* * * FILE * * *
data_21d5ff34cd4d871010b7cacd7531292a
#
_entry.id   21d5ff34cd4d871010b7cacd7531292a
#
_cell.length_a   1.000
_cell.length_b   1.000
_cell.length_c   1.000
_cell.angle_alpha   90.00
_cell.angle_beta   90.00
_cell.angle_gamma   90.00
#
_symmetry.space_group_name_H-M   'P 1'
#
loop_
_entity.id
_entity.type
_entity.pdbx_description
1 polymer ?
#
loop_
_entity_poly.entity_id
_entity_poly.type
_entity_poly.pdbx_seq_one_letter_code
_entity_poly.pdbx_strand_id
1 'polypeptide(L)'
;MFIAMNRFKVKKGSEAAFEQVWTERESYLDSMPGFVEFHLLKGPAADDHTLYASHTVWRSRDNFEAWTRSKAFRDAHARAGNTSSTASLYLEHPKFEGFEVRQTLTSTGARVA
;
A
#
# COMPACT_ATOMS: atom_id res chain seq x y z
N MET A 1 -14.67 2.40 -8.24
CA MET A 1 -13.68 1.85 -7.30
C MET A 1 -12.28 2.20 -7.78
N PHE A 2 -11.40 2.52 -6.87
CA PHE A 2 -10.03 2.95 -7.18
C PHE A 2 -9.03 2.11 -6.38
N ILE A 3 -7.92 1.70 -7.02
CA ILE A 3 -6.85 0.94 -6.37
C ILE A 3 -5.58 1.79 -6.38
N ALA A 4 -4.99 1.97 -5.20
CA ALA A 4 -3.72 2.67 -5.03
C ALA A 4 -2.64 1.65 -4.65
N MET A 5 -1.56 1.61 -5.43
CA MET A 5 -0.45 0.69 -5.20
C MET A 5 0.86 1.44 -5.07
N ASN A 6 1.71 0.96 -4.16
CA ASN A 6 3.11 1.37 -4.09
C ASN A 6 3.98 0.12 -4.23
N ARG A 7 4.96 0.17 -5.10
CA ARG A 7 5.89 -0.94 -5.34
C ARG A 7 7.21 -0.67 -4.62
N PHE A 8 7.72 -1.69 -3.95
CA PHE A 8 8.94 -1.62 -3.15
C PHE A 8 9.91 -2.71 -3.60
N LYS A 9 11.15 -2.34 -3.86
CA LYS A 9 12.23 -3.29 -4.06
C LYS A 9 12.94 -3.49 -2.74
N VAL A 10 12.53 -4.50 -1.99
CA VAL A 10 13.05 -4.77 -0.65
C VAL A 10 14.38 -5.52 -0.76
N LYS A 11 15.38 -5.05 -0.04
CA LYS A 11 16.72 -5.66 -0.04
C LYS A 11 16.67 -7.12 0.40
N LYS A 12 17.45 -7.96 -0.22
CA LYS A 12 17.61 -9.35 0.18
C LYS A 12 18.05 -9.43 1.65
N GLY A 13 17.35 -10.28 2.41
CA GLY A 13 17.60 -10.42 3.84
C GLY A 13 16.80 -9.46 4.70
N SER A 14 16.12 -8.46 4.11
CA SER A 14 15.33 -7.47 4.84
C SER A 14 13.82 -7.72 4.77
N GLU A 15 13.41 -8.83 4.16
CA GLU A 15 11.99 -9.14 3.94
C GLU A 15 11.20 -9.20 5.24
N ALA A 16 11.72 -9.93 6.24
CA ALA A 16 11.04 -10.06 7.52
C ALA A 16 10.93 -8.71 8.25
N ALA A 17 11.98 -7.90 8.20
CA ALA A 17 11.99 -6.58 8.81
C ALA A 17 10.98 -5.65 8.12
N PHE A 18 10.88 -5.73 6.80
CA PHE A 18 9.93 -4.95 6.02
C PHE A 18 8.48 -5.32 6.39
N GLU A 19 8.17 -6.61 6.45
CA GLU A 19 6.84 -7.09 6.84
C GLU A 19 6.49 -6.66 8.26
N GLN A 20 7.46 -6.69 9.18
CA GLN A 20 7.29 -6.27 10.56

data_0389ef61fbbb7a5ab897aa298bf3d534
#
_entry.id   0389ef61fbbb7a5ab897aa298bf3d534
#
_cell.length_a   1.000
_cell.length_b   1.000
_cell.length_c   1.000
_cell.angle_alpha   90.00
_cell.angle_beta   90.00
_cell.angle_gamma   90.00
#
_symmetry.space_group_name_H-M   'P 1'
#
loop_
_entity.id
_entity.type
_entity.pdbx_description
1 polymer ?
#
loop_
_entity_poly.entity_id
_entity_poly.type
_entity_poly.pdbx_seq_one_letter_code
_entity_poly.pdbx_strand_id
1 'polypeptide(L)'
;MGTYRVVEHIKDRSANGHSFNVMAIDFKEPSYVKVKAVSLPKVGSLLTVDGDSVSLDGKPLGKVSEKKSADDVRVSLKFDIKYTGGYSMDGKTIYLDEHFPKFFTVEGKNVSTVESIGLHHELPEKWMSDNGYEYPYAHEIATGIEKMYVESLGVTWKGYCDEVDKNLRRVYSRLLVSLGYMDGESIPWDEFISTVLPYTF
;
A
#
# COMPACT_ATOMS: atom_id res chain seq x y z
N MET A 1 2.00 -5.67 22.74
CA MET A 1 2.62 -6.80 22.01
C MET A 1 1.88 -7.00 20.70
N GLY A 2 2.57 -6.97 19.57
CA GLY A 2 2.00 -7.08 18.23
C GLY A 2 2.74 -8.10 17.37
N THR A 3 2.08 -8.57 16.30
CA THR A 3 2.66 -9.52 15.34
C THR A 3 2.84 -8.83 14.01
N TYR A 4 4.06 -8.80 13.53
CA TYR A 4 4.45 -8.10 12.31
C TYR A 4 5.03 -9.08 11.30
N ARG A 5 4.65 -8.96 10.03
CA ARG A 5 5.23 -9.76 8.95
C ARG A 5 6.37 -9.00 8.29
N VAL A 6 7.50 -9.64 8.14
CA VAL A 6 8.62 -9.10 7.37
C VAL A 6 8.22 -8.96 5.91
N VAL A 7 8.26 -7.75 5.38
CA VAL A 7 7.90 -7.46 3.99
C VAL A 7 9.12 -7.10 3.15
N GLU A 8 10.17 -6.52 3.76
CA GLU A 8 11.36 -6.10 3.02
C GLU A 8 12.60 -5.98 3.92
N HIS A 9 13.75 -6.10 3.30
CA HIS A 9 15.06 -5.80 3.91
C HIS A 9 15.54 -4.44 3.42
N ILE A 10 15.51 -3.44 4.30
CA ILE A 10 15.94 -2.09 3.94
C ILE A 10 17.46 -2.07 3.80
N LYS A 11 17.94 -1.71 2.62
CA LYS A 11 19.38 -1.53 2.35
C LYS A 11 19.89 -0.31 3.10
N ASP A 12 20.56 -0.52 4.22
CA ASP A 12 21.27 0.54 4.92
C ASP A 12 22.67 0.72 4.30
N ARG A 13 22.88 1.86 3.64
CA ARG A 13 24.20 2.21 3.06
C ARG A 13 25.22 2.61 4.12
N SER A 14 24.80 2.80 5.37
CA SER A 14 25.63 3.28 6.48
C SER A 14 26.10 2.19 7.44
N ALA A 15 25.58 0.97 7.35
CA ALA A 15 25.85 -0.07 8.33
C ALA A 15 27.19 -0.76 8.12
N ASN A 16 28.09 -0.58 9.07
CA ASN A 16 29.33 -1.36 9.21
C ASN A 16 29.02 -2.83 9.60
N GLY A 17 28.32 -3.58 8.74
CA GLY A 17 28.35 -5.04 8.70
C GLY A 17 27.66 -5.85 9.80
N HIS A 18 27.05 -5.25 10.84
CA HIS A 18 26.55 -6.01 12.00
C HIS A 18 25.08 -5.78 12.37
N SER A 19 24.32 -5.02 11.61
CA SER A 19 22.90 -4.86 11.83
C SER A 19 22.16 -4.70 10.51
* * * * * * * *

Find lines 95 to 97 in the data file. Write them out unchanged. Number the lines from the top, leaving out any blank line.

_cell.length_b   1.000
_cell.length_c   1.000
_cell.angle_alpha   90.00